Thistle type weeds are every gardener’s bane. From their prickly stems to their deep tap roots, thistle is one of the most annoying weeds to eradicate. What’s more, some species of these prolific self-seeders are invasive and can quickly overtake an area. Which can leave the unwary gardener in a thorny situation.
Facts About Thistle
Thistle is an adaptive plant which can grow almost anywhere from roadsides and pastures to flowerbeds and lawns. Depending upon the species, thistle can be biennials which form low-growing rosettes their first year. After flowering their second year, biennials die. Other types of thistles are perennials. They grow and spread for many years.
Worldwide, approximately 200 species of thistle have been identified, many of which are native to North America. While gardeners might not appreciate these wildflowers in their well-manicured landscape, native species are a key part of the ecosystem. They provide food to birds, butterflies, and pollinators.
Invasive varieties of thistle originated in Europe and Asia and were likely introduced when importing seeds. Lack of disease and insect pests has allowed these noxious species to spread throughout North America. As these introduced species threaten native flora and disrupt the ecosystem, it’s prudent to eliminate them in open areas as well as in the home garden.
Identifying the Most Common Non-Native Thistle Varieties
Proper identification is key to eradicating invasive and noxious species of thistle. Of the many different types of thistle, these four are considered the most problematic:
- Bull thistle (Cirsium vulgare) – This biennial has deeply-lobed, hairy leaves with prominent spines on both the lobes and terminal end of each leaf. Bull thistle forms a robust, deep green rosette the first year. The second year, the flowering stem can reach 6 feet (2 m.) tall. One of the later blooming species of thistle, gumdrop-shaped purple flowers appear from July through September.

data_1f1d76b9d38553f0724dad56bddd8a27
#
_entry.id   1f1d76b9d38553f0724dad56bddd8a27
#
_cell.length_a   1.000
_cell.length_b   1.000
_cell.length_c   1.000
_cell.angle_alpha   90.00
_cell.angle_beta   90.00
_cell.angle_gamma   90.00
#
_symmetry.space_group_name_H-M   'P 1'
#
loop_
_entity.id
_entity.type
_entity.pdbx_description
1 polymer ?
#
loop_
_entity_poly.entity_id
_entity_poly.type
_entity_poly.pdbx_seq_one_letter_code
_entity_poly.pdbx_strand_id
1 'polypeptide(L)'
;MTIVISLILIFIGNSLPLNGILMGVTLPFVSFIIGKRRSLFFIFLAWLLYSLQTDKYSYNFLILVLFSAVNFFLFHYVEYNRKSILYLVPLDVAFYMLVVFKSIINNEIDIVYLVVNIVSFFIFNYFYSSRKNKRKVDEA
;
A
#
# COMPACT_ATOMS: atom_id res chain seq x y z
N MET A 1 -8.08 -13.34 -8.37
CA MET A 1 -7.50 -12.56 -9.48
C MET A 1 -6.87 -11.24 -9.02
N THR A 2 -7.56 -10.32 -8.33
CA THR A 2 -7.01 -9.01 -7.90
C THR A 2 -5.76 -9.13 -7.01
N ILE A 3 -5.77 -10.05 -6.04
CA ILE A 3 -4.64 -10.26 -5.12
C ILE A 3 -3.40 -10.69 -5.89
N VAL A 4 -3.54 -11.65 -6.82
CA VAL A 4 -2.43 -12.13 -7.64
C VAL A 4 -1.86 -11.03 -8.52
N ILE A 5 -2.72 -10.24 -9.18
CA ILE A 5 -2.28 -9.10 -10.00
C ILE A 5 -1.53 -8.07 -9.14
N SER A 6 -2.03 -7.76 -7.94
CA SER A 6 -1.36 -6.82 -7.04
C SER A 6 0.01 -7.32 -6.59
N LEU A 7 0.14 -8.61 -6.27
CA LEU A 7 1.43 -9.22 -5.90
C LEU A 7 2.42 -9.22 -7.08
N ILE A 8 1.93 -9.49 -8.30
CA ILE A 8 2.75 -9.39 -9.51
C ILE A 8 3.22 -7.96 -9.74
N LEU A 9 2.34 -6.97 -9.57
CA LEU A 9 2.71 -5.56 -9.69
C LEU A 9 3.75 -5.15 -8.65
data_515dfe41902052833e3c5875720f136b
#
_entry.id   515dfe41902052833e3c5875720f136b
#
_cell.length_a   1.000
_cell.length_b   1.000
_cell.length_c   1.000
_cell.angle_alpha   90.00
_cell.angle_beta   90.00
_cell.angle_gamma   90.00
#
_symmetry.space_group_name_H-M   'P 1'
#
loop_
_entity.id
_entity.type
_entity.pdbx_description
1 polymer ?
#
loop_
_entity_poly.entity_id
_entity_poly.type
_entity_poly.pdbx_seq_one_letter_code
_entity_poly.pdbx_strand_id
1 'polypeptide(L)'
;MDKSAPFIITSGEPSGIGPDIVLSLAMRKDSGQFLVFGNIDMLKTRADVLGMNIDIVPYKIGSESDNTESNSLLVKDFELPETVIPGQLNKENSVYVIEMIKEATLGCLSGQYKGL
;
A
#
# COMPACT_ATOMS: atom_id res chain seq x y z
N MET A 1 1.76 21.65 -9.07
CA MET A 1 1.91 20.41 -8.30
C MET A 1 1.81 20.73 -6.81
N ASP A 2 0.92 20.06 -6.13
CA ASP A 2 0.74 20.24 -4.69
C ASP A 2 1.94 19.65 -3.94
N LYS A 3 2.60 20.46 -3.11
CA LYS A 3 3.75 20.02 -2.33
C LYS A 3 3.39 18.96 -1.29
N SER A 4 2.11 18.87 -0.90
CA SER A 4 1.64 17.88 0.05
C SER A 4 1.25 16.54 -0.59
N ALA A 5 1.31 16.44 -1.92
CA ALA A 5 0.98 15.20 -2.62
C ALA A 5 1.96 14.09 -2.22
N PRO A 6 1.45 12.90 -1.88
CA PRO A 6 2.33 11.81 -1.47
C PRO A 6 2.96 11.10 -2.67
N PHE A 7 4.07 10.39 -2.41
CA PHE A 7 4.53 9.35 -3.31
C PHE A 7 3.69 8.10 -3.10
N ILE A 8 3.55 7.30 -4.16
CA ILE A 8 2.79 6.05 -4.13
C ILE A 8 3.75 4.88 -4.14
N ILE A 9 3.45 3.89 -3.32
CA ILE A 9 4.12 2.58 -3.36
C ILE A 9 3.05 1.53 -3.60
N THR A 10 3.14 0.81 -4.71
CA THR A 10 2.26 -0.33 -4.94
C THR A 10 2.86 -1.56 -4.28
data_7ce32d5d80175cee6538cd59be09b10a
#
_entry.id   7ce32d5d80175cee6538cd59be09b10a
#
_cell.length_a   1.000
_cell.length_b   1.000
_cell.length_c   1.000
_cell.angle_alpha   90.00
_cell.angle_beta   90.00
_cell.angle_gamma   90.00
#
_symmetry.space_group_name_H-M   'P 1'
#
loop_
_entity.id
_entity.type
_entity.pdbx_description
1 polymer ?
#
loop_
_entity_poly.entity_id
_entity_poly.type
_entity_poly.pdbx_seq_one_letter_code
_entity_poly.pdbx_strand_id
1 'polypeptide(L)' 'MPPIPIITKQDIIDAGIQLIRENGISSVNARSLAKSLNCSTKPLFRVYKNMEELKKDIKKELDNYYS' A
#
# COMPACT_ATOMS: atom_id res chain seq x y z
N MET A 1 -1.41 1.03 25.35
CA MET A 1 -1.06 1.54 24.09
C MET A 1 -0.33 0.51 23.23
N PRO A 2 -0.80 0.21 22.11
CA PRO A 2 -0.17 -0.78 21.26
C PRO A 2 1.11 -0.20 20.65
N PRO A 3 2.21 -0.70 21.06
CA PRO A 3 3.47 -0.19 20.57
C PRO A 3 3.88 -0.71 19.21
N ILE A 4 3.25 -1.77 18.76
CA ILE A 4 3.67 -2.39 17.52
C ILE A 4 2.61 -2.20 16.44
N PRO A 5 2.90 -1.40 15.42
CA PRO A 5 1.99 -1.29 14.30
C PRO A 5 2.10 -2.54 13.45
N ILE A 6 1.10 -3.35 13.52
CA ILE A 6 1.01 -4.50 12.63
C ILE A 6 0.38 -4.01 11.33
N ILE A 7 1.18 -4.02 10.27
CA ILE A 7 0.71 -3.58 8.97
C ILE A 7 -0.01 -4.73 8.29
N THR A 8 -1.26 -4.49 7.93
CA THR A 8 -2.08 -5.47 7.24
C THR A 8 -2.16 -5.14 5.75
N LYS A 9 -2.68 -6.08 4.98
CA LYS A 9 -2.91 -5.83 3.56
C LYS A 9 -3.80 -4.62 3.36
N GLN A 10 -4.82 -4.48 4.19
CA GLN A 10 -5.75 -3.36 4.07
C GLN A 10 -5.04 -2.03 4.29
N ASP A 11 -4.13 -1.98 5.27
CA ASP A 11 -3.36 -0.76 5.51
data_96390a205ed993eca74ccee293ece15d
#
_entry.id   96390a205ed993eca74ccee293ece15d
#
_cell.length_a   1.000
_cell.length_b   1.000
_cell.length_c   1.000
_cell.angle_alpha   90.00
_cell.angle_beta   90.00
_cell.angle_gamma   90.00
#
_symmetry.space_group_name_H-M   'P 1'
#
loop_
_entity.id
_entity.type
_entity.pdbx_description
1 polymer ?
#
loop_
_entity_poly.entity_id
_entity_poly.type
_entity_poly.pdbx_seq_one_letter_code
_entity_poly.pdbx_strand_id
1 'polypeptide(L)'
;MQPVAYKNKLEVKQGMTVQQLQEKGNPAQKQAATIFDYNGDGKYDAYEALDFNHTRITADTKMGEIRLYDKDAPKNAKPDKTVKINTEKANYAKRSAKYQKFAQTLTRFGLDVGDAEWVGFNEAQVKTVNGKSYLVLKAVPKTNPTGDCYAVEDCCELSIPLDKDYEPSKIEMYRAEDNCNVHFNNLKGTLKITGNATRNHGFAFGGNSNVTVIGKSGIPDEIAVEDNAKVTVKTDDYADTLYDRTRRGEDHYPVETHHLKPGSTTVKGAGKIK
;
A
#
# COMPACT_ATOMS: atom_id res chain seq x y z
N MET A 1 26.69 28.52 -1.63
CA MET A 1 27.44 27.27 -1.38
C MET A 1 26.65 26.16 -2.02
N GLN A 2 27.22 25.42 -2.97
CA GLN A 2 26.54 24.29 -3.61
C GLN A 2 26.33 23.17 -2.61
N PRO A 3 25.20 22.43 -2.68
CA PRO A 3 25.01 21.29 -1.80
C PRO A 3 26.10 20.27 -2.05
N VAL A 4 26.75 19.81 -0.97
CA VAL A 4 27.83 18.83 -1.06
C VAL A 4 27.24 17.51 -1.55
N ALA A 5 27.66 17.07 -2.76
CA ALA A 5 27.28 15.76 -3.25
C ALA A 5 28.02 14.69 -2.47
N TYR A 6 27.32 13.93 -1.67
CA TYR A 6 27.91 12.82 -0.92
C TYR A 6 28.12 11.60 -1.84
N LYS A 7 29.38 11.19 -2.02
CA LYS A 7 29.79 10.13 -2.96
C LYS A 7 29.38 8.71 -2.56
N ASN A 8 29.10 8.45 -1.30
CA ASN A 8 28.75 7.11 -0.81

- Canada thistle (Cirsium arvense) – Contrary to what its name suggests, Canada thistle is native to Europe. This perennial species likely arrived on the shores of North America as early as the 1600’s. The leaves have wavy lobes with a smooth upper surface. Clusters of small flowers form June through September on stems which can reach 6 feet (2 m.) tall. The flowers can be pink, purple, or white.
- Musk thistle (Carduus nutans) – Sometimes referred to as the nodding thistle, this biennial produces a single, somewhat weighty flowerhead that droops when mature. Bloom time is June through October and the pinkish purple flowers can reach 2 inches (5 cm.) in diameter. The leaves have a wavy lobe shape with a light green midvein.
- Scotch thistle (Onopordum acanthium) – This extremely spiny biennial can grow to heights of 12 feet (4 m.) and form thickets too dense for cattle to penetrate. The broad, oblong, lobed leaves are covered with hair, which gives this noxious weed a greenish gray tint. The 2 inch (5 cm.) purple flowers bloom June through August. Of the various types of thistle weed, Scotch thistle is one of the hardest to eradicate.